Kentucky Senator Rand Paul spoke to the ongoing controversy in his home state involving Kim Davis. The Rowan County clerk is refusing to issue all marriage licenses because of her opposition to same-sex marriage on religious grounds. Paul, a Republican presidential contender, praised Davis for standing up for her beliefs, but also said he felt government should not be involved in licensing marital unions.
According to The Washington Post, Paul told Boston Herald Radio in an interview that “I think people who do stand up and are making a stand to say that they believe in something is an important part of the American way.”
But Paul has also been fairly consistent in his position as far as decreasing the level of government involvement in licensing marriages. He pointed out that conflicts like the one involving Davis could be avoided if the role of the government as a third party to a contract — such as a marriage — were eliminated.
“I think one way to get around the whole idea of what the Supreme Court is forcing on the states is for states just to get out of the business of giving out licenses,” Paul said. “Alabama has already voted to do this, they’re just no longer going to give out licenses. And anybody can make a contract. And then if you want a marriage contract you go to a church. And so I’ve often said we could have gotten around all of this also in the sense that I do believe everybody has a right to a contract.”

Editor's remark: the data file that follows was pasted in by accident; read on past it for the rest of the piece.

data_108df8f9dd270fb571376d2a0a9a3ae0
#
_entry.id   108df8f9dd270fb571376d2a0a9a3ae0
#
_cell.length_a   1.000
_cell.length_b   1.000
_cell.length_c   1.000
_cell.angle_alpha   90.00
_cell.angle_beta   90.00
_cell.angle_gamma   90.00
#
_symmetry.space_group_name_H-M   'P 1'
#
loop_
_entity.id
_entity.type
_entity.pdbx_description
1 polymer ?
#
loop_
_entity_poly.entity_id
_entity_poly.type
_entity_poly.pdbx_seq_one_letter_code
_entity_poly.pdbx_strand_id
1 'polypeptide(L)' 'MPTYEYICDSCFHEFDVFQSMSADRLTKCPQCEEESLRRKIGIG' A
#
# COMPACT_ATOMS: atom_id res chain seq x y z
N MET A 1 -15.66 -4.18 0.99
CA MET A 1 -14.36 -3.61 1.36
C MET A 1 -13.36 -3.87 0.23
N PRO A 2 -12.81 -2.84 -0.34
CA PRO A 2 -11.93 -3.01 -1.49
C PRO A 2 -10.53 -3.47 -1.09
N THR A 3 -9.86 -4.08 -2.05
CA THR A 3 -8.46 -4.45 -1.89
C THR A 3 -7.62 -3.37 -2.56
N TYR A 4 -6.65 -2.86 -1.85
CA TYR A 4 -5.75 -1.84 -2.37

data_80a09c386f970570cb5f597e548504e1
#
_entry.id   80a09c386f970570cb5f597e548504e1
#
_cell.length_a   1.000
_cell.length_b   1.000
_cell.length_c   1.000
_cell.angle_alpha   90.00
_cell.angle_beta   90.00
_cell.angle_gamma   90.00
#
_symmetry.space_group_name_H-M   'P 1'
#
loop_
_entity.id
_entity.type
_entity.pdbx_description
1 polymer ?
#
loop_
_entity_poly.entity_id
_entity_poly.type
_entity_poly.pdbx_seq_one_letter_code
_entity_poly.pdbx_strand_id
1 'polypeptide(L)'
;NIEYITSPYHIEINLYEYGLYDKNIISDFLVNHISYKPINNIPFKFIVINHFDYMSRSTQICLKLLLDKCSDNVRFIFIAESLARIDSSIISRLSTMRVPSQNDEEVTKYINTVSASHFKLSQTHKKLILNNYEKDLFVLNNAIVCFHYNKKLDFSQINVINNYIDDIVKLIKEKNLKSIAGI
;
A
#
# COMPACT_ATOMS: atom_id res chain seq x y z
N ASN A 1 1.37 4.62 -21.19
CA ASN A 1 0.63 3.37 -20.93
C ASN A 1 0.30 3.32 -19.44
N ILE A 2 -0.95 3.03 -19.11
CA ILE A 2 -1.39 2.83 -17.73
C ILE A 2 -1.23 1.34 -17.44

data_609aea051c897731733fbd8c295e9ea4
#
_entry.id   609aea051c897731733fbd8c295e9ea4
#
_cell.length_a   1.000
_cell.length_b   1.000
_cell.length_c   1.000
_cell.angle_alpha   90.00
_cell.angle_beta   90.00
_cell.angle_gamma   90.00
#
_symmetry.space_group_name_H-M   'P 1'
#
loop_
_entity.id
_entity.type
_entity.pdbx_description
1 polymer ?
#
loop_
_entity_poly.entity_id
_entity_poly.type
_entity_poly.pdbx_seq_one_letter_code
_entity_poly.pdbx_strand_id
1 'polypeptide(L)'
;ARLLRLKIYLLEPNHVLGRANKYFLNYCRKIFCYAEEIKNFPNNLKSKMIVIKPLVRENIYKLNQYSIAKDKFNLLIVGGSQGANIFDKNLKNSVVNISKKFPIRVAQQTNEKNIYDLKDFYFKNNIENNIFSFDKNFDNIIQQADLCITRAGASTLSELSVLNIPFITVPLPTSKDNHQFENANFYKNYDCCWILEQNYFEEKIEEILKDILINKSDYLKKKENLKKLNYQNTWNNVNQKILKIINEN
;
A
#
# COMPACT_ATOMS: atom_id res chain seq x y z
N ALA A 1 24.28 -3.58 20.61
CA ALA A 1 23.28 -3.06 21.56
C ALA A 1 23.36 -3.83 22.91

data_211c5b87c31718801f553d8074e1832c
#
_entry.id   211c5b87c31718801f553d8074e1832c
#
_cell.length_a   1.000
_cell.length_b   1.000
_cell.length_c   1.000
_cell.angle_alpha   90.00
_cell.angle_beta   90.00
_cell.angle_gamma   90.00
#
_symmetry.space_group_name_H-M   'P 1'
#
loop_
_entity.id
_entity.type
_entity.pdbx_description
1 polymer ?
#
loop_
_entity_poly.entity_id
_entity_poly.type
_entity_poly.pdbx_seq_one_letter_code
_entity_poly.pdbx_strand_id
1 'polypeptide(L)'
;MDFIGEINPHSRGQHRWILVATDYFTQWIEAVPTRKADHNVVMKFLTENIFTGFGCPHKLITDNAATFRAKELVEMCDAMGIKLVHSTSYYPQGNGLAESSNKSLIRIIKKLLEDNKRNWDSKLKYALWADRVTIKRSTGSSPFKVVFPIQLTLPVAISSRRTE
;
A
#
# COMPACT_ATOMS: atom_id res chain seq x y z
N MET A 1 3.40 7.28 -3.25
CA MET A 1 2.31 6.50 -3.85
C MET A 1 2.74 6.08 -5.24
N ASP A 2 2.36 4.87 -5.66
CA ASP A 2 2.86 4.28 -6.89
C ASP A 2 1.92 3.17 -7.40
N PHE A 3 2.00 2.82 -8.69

The Alabama bill that Paul referenced, which would have replaced marriage licenses with a contract, was approved by the state Senate in May but defeated by an Alabama House committee in June. If it had been approved, any two people would have been able to craft a legal contract between themselves, while those people wishing to obtain a marriage could do so through a private religious ceremony.
“There never should have been any limitations on people of the same sex having contracts, but I do object to the state putting its imprimatur to the specialness of marriage on something that’s different from what most people have defined as marriage for most of history,” Paul told the Herald. “So one way is just getting the state out completely and I think that’s what we’re headed towards, actually. Whether or not people who still work for the state can do it without the legislature changing it is something I’m going to leave up to the courts exactly how to do it.”